International Istanbul Music Festival. This world-class festival features big names in classical, opera, and ballet. Past artists have included La Scala Philharmonic, the Royal Concertgebouw Orchestra, the Tokyo String Quartet, Itzhak Perlman, Idil Biret, and Burhan Öçal. For schedules and tickets, contact the Istanbul Foundation for Culture & the Arts (tel. 0212/334-0700; www.iksv.org). Mid-June to mid-July.

International Izmir Festival. Not to be outdone by either Istanbul's numerous international festivals or the popular draw of Antalya's Aspendos Theatre venue, Izmir has proudly sponsored its own artistic extravaganza for 24 years (25, in 2011). A sampling of past feature productions include Sophocles's Electra, performed at the Celsus Library at Ephesus; the Royal Philharmonic Orchestra performance at Ephesus's Great Theatre; and the Izmir State Classical Turkish Music Chorus singing at the Alaçati open-air theater in Çesme. Tickets can be purchased at a number of box offices in Izmir, Bodrum, and Çesme; for information go to www.iksev.org. Mid-June to mid-July.

Antalya Sand Sculpture Exhibition. Several dozen sand-sculpture artists convene from more than 14 countries to create temporary fantasies of oriental lore in sand. The exhibition takes place at a beach to be determined annually. For information, log on to www.larasandland.com. Early summer through September.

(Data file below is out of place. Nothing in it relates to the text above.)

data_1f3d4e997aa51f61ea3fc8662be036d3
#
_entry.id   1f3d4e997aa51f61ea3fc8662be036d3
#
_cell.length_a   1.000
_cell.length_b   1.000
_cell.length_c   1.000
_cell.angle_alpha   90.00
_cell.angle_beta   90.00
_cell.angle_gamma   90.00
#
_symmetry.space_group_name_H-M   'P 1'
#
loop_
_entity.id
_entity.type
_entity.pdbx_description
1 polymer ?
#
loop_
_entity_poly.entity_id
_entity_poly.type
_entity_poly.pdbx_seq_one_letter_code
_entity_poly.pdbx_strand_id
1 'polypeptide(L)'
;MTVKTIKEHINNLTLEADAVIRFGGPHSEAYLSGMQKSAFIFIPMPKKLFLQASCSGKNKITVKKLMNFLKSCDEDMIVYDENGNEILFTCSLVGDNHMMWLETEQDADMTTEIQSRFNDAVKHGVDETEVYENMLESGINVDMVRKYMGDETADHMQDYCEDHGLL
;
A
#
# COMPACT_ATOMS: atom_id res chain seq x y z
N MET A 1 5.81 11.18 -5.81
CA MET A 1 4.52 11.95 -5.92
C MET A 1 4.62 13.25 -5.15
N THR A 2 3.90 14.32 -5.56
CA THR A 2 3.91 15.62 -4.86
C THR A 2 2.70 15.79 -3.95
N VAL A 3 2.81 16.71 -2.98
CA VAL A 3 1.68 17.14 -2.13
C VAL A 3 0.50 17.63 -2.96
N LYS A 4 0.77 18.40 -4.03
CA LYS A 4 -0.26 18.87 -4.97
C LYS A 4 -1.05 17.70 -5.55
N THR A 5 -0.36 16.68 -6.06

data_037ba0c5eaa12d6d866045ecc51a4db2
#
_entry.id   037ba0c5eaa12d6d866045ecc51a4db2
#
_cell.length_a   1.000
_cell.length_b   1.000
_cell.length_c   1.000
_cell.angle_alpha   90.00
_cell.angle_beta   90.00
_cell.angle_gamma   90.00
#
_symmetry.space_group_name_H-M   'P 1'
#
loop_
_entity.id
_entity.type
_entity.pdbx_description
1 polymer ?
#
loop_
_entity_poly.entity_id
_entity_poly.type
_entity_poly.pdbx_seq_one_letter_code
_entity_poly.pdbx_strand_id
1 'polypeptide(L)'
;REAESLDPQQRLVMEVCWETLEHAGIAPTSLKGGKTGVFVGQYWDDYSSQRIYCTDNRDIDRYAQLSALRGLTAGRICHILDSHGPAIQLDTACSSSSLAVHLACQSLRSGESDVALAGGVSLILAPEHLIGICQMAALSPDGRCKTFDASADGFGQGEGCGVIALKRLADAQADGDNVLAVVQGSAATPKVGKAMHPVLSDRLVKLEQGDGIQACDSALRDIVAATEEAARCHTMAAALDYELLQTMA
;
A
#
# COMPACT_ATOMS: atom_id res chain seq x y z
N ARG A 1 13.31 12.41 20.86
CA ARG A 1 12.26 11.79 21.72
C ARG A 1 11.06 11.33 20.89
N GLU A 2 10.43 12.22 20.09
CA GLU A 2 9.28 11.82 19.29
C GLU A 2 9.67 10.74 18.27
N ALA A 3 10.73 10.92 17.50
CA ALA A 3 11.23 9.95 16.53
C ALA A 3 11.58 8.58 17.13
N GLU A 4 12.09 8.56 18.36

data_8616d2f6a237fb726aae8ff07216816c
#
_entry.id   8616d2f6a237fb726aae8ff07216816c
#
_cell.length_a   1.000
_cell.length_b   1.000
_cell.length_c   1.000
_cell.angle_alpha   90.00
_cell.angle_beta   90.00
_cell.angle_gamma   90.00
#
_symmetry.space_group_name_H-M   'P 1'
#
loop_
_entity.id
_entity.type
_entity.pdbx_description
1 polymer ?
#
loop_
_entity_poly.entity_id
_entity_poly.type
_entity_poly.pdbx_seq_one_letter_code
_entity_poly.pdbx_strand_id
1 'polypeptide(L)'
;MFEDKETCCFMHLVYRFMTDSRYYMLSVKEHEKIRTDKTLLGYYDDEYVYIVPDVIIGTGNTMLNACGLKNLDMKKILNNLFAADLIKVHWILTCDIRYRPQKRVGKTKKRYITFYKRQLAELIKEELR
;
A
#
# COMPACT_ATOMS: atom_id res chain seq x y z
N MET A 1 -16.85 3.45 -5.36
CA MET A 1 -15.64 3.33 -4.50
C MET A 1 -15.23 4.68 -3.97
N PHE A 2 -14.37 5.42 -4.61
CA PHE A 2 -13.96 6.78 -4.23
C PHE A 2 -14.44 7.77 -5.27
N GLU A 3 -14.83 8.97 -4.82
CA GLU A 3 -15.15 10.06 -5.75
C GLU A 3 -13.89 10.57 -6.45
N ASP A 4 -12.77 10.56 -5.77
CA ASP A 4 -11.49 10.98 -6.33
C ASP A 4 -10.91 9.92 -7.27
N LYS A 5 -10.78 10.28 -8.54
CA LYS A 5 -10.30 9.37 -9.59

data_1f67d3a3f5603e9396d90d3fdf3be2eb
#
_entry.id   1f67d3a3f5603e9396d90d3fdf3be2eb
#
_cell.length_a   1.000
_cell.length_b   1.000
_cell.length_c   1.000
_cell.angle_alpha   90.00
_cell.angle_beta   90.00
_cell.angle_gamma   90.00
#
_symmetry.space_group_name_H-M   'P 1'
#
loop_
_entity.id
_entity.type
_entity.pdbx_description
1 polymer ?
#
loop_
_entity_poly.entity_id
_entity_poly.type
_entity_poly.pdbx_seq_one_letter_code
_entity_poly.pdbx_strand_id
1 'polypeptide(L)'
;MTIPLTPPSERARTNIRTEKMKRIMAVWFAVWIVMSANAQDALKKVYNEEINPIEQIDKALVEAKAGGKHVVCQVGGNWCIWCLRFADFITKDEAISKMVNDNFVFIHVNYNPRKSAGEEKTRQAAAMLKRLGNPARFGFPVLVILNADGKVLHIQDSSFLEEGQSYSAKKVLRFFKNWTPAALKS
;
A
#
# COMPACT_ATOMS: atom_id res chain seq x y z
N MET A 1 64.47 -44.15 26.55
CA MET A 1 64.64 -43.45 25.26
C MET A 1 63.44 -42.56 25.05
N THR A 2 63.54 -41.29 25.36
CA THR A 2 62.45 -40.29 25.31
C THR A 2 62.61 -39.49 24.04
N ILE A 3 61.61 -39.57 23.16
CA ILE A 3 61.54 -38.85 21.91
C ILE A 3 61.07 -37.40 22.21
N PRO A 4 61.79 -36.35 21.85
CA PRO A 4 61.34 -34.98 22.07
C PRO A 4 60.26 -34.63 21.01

Kirkpinar Oil Wrestling Tournaments, Edirne (Sarayiçi) and in villages around the country. This revered national sport involves the fittest of Turkish youth and astonishing amounts of olive oil to prevent the opponent from getting a good grip. The event is usually accompanied by a colorful market and fair (www.kirkpinar.com). Late June or early July.

International Mountain Biking Stage Race and Festival, Cappadocia. The municipalities of Göreme and Ürgüp celebrate the marriage of bicycles and monastic pathways by inviting bikers from around the world to this annual festival. The setting offers unbeatable peaks and valleys formed of ancient volcanic tufa, and various levels of difficulty. End of June.

July

International Jazz Festival, Istanbul. Performances are held at various locations around the city. For schedules, dates, and tickets, contact the Istanbul Foundation for Culture & the Arts (tel. 0212/334-0700; www.iksv.org).

Cabotage Day. This maritime festival is celebrated in Turkey by commemorating the establishment of Turkey's sea borders. Major ports with marinas usually celebrate with yacht races and swimming competitions. For more information, contact the Tourist Information Office of the town you will be visiting. July 1.

Grape Harvest Festival, Bozcaada. With ancient roots in grape growing and wine making, the idyllic island of Bozcaada -- Tenedos in mythology -- celebrates its vinicultural good fortune with an annual grape festival. The island swells from 2,500 to 15,000 for 2 days of merry-making. July 26 and 27.

August